@Spoike He has a "real" programming job, hence the reason I'm trying to get him to focus on the technology he uses everyday for that job –  Brandon Wamboldt Apr 18 '12 at 9:55
1  
@RougeCoder: Give him appropriate tasks (page this gigantic list, filter items, draw diagram with grouped samples etc.) to enable him to learn how to do the concepts you want him to know about. If there are no such tasks then there is no context for him to make that knowledge stick. –  Spoike Apr 18 '12 at 10:34
1  
I used to think it was BS, or at least an exaggeration, when people said things like "learning functional programming makes you think differently." Turns out, they were under cutting the effect it has on your code. My code is completely different already, and I'm not yet proficient with my functional language of choice nor am I trying to change the way I write code. It really is an eye opener. –  Steve Evers Apr 18 '12 at 13:40

There is good reasoning on both sides of this issue. Knowing "enough" about a lot of different technologies is certainly valuable. Knowing "a little" about a lot of different technologies? Not so much.

Deep knowledge of particular technologies can certainly be valuable - IF there's ongoing demand for them. Knowing "everything there is to know" about a particular technology? ...most probably overkill.

So, it's all in the balance. If he ends up building wonderful apps with nosql, why would he have to know the difference between the InnoDB engine and the MyISAM engine?

share|improve this answer
    
Well, the difference between InnoDB and MyISAM is basically transactions. If he doesn't understand transactions, what chance has he to work correctly with concepts like "eventual consistency"? –  Michael Borgwardt Apr 19 '12 at 7:33
    
Pardon? No-one said he didn't understand transactions, and what I wrote didn't imply that at ALL. –  pbr Apr 20 '12 at 3:34

I agree in part. He does need to know the underlying principles - but he doesn't need to just sit down on one thing and get really good at it. Nobody does.

On sitting down with one thing and getting really good

I'm currently working with C# and Microsoft XNA to make a game. I'm learning a lot about XNA as I go, and whilst I'm already pretty competent with C#, my knowledge is expanding bit by bit (today I learned about constraints on type parameters).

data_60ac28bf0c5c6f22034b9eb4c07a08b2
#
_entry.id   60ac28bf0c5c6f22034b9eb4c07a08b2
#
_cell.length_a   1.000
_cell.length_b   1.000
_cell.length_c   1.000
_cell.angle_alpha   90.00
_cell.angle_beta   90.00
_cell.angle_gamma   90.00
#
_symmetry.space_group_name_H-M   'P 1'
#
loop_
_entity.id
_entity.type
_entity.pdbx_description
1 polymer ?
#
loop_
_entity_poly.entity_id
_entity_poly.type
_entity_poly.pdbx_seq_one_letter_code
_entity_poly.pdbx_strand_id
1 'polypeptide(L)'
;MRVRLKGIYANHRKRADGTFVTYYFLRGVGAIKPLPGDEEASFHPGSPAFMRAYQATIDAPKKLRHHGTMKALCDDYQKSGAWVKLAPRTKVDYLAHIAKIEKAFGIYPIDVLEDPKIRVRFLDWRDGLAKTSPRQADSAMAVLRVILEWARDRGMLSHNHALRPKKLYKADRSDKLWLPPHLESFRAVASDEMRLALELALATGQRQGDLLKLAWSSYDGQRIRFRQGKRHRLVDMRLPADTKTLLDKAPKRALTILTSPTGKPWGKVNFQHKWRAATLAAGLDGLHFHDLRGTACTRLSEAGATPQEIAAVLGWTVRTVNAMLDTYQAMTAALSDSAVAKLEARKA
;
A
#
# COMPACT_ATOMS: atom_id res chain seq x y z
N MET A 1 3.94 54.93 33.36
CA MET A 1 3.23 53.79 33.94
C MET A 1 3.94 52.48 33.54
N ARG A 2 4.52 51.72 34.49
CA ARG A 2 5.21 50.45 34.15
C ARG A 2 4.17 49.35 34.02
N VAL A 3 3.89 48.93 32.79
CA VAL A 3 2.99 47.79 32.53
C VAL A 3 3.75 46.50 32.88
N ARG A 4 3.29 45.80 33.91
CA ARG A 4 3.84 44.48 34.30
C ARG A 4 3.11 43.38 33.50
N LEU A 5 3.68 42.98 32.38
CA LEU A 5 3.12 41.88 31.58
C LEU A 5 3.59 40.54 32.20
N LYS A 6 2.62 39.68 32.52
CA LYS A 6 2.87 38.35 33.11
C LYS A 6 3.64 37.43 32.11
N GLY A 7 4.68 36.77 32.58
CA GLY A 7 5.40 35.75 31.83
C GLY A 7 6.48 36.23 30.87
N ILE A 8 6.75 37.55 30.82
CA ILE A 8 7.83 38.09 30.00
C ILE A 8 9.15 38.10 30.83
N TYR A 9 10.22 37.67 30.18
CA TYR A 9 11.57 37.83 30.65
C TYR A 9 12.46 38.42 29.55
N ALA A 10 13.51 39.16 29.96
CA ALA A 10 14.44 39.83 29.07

However, there's no need for me to become 'really good' at XNA or C#. If I were to finish my project now and move on and never use either of those ever again, I would be completely satisfied and my learning would continue elsewhere.

The principles are important though

At least I understand the underlying principles. When I create things in C# and XNA, I understand what I'm doing - and if I don't, I learn about it.

If I wrote pagination, I would understand how pagination works. If your friend created some pagination and has no idea how it worked, that is a problem. If he didn't create pagination, there's no reason he'd need to know though.

The issue here is: does he know what the @$#! he's doing, or is he a programmer who has no idea how to program?

share|improve this answer
    
You raise good points. The problem is, with some stuff he knows what's he doing but with other stuff he doesn't (I think he just doesn't want to learn it so he keeps copying it from other projects). For example, he's written pagination, I've went over it piece by piece, but he still doesn't understand. I know he could understand it, because it's a super simple concept, and he's done far more complex stuff. –  Brandon Wamboldt Apr 18 '12 at 0:46
    
Yes, and that is a problem. If he's writing code he doesn't understand he's halfway to being a copy-paste programmer, and being a programmer who has no idea what he's doing. –  Jonathan Hobbs Apr 18 '12 at 0:53

I'm guessing he's attempting other languages because he has something he want to build. You can always return to a language or framework and learn more.